For the most part I’m a lazy cook, which is why I don’t get along too well with fava beans.
If you have it in you to shuck the beans from the pod, simmer them briefly and then peel each and every single bean, more power to you. You are now ready to make some elegant little appetizer that will be gone in two bites, like this fava bean and arugula crostini or that fava and ricotta bruschetta. (That second recipe recommends having a friend do the work for you, which is at least a step in the right direction.)
If you don’t have it in you to do all that work, this recipe is for you. It neatly foists the labor of excavating the tender beans straight onto your guests, providing a lively to start to your dinner party as your guests roll up their sleeves and forge a camaraderie based on their mutual amazement at your laziness. Provide a tiny bowl of good salt for dipping the beans, napkins, and a bowl for discarded pods and bean skins.Continue reading →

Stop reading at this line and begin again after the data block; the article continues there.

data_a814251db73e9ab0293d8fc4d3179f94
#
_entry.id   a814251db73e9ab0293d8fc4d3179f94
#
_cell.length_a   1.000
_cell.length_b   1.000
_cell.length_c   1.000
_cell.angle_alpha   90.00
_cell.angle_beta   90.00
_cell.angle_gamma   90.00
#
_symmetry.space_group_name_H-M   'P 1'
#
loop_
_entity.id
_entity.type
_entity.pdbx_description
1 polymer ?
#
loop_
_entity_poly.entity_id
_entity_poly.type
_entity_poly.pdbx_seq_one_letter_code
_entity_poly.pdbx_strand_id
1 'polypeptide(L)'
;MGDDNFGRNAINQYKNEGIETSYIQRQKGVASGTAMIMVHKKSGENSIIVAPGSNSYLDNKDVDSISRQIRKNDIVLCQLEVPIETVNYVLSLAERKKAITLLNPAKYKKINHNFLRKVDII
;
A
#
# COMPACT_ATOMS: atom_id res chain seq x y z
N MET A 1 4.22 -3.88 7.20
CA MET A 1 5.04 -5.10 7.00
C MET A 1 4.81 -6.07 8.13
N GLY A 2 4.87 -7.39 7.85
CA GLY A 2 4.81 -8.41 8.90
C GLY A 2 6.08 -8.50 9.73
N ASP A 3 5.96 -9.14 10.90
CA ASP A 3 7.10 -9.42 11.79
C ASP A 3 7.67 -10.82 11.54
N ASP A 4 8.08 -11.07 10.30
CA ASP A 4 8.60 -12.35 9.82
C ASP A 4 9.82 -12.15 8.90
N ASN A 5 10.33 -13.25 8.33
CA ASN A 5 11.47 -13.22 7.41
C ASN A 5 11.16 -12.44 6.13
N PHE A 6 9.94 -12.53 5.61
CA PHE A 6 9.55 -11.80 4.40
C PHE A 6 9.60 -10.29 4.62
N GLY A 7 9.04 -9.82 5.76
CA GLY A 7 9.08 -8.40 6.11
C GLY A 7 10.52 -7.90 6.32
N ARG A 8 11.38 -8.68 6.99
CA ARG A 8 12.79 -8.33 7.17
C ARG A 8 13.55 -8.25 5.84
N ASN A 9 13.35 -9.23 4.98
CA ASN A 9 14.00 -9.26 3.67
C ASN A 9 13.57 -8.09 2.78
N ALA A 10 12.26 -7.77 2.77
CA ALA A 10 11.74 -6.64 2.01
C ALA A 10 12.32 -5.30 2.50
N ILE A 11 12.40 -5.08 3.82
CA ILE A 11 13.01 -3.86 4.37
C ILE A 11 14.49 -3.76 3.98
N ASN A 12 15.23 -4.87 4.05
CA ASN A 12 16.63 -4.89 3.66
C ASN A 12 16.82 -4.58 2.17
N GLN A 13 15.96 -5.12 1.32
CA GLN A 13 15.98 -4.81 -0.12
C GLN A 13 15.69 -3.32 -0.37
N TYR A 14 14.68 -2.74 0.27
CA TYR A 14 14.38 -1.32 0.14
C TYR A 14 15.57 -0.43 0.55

I know I said that I find the task of preparing fava beans to be overly fussy, but I’ve found a way that makes it easy. Graciously agree to let a girlfriend come over on a Saturday to make lunch together, and hope that she arrives with a bright little bowl of favas that have already been shucked, boiled, and individually peeled. (Thanks, girlfriend!) If she goes on to introduce you to a gorgeous recipe like this one, that’s just icing on the cake.
This is the second fava recipe I’ve posted on this site and both of them are for bruschetta. (The other bruschetta topping is a rich fava and arugula pesto.) Is this a coincidence? I think not. Continue reading →
I love many vegetables. Most vegetables, even. But I do not love fava beans.
Sure, they’re the color of springtime. And at their best, they do taste like something that color green should taste. But they are so much work. (Every year around this time, someone acts like it’s a new idea to grill whole fava beans, but that can’t really work. Does that really work?)
So I only cook fava beans when they appear in my CSA box. One or two pounds can be manageable if you have half an hour to kill: string the pods and pull them open, push out the beans with your thumb, simmer them for a few minutes, drain and run them under cold water, then peel the bean-skin from each and every individual bean.
Then see if you find yourself admiring the fava’s color and flavor, or if you find yourself vowing to just steam some broccoli next time. If you forget your vow and find yourself with another pound of favas, though, this recipe is one of my favorites.